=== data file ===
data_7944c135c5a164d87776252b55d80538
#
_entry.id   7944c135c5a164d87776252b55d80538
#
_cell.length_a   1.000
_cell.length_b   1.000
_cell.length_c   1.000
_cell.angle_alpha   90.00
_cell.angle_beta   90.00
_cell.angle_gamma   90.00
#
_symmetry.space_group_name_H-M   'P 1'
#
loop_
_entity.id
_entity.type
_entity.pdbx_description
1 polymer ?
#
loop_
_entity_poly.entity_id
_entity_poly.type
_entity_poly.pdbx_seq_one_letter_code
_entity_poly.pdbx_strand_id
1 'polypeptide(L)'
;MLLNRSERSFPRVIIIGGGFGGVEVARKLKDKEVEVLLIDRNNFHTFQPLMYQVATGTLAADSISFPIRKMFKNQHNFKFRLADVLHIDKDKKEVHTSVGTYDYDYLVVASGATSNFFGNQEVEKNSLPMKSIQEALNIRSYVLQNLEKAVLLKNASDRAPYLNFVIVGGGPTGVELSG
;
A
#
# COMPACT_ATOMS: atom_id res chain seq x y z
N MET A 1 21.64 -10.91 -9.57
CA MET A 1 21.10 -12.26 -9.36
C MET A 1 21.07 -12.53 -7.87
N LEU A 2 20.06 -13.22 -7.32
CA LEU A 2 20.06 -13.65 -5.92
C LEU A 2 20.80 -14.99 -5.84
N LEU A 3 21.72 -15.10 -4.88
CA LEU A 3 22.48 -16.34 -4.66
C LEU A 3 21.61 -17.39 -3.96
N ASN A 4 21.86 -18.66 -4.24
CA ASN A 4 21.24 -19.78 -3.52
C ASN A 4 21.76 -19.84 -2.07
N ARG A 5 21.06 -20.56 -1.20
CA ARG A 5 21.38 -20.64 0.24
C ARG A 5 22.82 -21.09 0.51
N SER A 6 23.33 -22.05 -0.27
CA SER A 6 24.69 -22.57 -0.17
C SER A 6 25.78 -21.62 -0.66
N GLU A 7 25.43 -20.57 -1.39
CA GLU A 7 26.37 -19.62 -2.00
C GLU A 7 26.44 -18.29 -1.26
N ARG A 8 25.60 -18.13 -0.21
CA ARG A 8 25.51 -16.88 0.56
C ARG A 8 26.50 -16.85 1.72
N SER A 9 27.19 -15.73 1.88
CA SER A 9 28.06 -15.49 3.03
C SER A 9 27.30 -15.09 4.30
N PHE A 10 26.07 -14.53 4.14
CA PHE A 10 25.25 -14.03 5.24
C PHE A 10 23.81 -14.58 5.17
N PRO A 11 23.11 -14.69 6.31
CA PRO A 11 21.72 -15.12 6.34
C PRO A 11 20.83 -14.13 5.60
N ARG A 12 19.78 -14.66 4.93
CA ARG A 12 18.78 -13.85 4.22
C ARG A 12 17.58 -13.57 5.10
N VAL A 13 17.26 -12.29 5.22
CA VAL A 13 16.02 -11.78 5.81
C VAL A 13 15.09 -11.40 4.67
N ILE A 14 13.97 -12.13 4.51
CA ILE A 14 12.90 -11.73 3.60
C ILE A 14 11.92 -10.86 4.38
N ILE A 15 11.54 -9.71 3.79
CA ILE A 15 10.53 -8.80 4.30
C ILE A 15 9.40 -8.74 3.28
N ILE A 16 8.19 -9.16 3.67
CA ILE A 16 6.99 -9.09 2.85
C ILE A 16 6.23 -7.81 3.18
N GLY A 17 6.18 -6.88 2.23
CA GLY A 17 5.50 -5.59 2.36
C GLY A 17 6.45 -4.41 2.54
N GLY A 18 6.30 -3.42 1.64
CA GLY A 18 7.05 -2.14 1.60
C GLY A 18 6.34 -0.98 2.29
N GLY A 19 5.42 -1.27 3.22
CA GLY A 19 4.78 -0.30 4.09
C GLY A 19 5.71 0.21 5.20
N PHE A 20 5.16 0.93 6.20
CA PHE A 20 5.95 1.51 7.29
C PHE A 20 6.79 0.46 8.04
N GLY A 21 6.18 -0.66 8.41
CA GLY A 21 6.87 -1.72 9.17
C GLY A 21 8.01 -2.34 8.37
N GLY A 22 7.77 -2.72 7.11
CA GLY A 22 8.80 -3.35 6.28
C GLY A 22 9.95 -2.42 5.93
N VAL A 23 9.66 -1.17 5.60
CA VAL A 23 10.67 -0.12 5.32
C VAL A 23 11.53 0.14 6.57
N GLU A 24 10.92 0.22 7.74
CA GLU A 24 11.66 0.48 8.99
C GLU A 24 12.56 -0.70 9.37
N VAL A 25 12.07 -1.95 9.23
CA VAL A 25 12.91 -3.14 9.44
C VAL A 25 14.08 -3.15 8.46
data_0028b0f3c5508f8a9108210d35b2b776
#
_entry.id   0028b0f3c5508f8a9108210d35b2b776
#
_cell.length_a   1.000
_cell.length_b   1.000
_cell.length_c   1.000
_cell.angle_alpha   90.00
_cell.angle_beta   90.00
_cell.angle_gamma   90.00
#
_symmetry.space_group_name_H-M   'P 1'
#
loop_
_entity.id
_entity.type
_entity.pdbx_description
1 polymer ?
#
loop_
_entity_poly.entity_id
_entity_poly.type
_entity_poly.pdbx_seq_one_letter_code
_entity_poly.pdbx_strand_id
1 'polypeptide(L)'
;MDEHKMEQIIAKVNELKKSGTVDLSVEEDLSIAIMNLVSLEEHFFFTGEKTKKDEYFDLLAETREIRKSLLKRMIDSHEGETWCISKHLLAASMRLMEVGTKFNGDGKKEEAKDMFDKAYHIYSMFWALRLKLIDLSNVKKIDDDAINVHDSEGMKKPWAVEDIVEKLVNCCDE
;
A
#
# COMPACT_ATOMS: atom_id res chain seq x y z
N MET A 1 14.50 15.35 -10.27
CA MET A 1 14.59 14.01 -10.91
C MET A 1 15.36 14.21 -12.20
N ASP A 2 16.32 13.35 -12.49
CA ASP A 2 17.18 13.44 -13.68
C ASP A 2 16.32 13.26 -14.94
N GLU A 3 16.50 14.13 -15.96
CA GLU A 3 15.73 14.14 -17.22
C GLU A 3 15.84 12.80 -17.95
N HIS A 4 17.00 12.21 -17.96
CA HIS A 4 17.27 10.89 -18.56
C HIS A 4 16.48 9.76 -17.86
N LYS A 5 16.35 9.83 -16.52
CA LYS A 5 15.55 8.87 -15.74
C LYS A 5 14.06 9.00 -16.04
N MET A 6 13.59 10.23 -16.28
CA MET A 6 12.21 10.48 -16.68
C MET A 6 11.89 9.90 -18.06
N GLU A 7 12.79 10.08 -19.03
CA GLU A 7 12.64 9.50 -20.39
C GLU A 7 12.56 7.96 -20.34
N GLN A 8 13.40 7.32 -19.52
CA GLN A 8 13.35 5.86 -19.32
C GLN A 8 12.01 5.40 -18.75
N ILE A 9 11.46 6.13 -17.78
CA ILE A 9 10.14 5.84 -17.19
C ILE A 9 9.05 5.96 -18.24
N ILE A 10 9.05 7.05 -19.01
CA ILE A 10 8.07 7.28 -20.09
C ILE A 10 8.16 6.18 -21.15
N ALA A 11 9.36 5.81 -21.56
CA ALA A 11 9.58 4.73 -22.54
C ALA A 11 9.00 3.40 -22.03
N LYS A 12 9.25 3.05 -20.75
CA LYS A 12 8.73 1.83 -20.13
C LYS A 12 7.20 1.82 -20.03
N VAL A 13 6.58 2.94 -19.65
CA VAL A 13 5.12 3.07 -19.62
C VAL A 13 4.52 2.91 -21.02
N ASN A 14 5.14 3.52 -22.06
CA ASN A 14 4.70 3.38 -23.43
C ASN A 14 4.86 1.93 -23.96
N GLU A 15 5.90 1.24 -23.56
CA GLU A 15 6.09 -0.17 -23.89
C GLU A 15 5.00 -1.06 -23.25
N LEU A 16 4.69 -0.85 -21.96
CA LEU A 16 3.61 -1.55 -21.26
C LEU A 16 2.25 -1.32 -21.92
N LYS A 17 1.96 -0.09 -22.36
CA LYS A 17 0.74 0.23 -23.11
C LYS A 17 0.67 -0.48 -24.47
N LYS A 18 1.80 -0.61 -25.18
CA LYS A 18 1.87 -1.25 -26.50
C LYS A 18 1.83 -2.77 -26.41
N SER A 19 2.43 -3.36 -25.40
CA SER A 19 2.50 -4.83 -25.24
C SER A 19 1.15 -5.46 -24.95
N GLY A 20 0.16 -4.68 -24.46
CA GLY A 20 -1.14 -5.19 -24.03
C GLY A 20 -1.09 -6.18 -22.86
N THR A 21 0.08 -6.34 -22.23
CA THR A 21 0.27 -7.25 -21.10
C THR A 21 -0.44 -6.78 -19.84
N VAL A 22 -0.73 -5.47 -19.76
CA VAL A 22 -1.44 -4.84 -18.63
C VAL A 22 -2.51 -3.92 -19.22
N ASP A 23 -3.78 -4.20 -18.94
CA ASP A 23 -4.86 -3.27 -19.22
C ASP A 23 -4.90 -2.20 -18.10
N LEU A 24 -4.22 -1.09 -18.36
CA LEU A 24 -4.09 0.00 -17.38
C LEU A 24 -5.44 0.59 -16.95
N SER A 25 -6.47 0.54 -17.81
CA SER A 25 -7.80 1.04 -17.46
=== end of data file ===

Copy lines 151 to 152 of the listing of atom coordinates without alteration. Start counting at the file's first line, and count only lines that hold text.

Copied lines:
N MET A 6 13.59 10.23 -16.28
CA MET A 6 12.21 10.48 -16.68